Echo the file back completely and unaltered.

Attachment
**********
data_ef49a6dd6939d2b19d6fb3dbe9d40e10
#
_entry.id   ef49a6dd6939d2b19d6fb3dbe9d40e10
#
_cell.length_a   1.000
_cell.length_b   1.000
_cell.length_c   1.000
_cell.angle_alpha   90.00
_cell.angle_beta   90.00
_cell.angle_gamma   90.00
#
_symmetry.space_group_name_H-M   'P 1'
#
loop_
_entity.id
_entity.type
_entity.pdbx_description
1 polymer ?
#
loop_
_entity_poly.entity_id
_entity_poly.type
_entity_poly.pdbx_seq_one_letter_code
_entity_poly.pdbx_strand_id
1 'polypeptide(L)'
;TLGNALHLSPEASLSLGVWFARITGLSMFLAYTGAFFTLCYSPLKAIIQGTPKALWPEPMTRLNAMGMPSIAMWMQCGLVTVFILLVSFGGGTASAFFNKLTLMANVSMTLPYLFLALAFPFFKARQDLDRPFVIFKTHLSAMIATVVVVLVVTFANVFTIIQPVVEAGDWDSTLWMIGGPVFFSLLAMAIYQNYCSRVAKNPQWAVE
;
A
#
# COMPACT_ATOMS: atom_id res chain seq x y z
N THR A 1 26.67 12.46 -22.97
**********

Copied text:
data_ef49a6dd6939d2b19d6fb3dbe9d40e10
#
_entry.id   ef49a6dd6939d2b19d6fb3dbe9d40e10
#
_cell.length_a   1.000
_cell.length_b   1.000
_cell.length_c   1.000
_cell.angle_alpha   90.00
_cell.angle_beta   90.00
_cell.angle_gamma   90.00
#
_symmetry.space_group_name_H-M   'P 1'
#
loop_
_entity.id
_entity.type
_entity.pdbx_description
1 polymer ?
#
loop_
_entity_poly.entity_id
_entity_poly.type
_entity_poly.pdbx_seq_one_letter_code
_entity_poly.pdbx_strand_id
1 'polypeptide(L)'
;TLGNALHLSPEASLSLGVWFARITGLSMFLAYTGAFFTLCYSPLKAIIQGTPKALWPEPMTRLNAMGMPSIAMWMQCGLVTVFILLVSFGGGTASAFFNKLTLMANVSMTLPYLFLALAFPFFKARQDLDRPFVIFKTHLSAMIATVVVVLVVTFANVFTIIQPVVEAGDWDSTLWMIGGPVFFSLLAMAIYQNYCSRVAKNPQWAVE
;
A
#
# COMPACT_ATOMS: atom_id res chain seq x y z
N THR A 1 26.67 12.46 -22.97